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Join Date: Dec 1969
Location: Dade County, FL.
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WARNING! Replacement steel fuel line leak

It's been maybe a year and a half since I put new steel fuel lines in my car after one of the stock ones rutured. Then this last week I started getting a fuel oder in the car, to the point where I could smell it with the top off while driving. No problem I thought, must be under the tank for surly the steel lines are O.K. Wrong.

Maybe just my dumb luck, or something I did wrong, but the line was so rusted in a 3-4" at the back of the car it broke in half as I took it out. What appears to have happened is: A. I live in Miami it rains everyday, and my 914 obviously leaks (they all do don't they?). B. a build-up of crud in the center tunnel piled up near the rear and held mosture on the fuel lines allowing rust to eat through them.

Just thought others who put in the steel lines should have a look to see how there's are doing. I'm tring to source some ($$$$) stainless ones because I do not want this to happen again in a year.

Old 09-06-2000, 03:00 PM
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I read the tech article on the fuel line replacement and I made some modifications.

I used 3/8" Alum lines I bought from Jegs.

I removed the old plastic lines and the rubber grommets in the fire wall. I drilled the holes bigger and installed the 2 new Alum lines and cut the grommets and install them again.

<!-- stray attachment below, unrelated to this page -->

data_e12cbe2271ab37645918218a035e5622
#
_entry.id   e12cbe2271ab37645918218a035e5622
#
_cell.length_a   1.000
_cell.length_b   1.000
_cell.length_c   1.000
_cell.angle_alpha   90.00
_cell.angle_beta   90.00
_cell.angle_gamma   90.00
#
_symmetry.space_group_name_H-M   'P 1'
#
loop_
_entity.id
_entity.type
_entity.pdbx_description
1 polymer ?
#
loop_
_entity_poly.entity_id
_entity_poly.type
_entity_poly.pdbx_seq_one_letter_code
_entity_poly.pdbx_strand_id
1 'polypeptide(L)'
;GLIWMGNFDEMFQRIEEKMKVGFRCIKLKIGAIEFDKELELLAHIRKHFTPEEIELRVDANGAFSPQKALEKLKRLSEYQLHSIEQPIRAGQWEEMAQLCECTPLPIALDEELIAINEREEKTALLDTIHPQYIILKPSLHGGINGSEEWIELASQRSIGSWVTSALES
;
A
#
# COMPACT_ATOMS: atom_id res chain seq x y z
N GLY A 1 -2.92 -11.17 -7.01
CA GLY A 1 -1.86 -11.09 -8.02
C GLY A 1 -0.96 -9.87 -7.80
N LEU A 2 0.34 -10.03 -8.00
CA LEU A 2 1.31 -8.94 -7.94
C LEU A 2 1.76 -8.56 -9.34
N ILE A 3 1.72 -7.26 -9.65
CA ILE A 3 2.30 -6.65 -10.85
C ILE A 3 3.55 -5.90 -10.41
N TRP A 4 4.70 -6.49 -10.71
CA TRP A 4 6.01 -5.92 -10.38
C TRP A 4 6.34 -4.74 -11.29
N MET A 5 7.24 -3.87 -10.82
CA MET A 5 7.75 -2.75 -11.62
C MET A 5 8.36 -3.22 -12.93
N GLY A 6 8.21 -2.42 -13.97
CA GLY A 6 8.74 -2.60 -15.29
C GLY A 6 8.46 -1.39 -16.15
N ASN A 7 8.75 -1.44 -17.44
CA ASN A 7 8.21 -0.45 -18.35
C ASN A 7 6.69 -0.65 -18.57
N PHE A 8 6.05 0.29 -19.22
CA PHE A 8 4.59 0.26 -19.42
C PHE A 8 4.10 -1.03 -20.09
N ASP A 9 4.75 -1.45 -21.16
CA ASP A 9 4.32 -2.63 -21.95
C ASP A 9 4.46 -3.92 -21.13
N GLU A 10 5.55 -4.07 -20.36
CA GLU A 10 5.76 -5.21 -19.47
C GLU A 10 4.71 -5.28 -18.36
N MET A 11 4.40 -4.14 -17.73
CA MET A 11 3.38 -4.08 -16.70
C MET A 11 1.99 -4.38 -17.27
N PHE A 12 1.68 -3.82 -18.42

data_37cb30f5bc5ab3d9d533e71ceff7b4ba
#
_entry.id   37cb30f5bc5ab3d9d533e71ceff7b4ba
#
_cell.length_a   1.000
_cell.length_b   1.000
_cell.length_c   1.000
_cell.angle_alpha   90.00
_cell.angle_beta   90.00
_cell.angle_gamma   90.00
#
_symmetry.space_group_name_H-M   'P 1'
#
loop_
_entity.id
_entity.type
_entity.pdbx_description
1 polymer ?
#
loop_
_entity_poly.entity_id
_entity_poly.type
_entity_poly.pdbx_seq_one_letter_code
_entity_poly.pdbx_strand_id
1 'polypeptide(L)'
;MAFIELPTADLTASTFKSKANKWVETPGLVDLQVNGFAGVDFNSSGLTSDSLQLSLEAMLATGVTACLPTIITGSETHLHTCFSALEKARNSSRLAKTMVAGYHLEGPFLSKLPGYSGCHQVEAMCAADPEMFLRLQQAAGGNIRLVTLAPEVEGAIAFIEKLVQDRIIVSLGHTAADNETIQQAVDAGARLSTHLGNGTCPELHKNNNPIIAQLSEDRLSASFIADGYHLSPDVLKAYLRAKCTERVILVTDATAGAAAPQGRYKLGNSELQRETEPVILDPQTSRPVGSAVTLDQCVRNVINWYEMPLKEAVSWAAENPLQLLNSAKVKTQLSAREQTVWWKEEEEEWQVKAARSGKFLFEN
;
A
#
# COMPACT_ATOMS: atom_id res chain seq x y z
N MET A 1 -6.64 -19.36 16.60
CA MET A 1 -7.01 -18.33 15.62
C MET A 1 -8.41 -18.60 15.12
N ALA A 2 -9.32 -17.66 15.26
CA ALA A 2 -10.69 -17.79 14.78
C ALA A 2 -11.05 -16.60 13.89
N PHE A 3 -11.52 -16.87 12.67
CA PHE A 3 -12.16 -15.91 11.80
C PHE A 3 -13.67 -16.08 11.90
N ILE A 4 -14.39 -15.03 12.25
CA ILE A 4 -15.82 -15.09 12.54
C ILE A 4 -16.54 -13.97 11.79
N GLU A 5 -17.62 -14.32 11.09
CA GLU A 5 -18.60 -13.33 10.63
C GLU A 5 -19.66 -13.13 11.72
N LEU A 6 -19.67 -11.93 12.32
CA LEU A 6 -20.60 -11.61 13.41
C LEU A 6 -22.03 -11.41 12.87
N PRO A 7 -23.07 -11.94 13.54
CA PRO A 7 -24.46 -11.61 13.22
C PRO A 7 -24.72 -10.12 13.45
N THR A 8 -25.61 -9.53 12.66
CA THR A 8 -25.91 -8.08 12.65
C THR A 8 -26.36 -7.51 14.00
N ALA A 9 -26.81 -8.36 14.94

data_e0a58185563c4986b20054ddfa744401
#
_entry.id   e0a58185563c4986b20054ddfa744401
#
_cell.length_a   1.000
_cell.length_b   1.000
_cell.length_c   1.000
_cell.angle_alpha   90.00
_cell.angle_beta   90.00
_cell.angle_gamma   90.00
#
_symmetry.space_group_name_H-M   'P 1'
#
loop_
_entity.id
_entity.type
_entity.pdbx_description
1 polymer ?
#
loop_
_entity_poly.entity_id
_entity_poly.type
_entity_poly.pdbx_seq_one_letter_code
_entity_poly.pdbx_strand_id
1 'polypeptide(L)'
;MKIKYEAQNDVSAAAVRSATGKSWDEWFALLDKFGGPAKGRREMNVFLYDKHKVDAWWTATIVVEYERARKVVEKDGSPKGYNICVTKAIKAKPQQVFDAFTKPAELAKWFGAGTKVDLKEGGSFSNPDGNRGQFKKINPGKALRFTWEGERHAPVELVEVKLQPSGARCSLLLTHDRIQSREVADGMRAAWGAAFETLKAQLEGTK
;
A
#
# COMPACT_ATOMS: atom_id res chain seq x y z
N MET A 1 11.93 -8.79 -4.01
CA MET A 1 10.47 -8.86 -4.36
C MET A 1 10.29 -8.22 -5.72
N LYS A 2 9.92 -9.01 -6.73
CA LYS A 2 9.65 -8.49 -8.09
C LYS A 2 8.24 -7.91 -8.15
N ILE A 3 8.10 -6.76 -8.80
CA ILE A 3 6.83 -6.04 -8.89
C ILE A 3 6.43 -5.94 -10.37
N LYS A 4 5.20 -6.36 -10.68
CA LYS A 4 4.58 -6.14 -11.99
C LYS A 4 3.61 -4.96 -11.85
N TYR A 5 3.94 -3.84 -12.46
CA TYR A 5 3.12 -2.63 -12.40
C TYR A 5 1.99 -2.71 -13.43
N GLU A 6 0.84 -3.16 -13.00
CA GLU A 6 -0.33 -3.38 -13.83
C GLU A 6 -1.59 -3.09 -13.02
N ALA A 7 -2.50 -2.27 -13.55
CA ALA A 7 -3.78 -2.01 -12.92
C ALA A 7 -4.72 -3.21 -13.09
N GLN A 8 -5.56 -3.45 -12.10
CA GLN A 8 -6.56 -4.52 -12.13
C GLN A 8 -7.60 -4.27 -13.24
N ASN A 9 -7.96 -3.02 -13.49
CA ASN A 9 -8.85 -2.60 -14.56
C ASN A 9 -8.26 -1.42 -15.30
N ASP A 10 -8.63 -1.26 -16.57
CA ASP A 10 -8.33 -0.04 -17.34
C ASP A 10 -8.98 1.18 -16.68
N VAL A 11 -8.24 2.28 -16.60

From there I modified the system a good bit since I have a CIS 3.0 SC engine with a 911 fuel pump. I used -6 AN flexible stainless steel lines and -6 AN fittings for the high pressure lines and the return line in the engine compartment.

So far so good )... but have only driven a few miles as I am still completing my conversion.

Looking back, I think that I would run SS flexible lines from the tank to the engine and back again. This would reduce the number of fittings needed and not to mention the purchase of a tubing flare tool. The SS lines are about $4 or $5 dollars a foot, but they sure do offer alot of piece of mind.

My $0.015 worth...

------------------
Smoke Daddy

[This message has been edited by Jim Smolka (edited 09-06-2000).]

[This message has been edited by Jim Smolka (edited 09-06-2000).]
Old 09-06-2000, 04:05 PM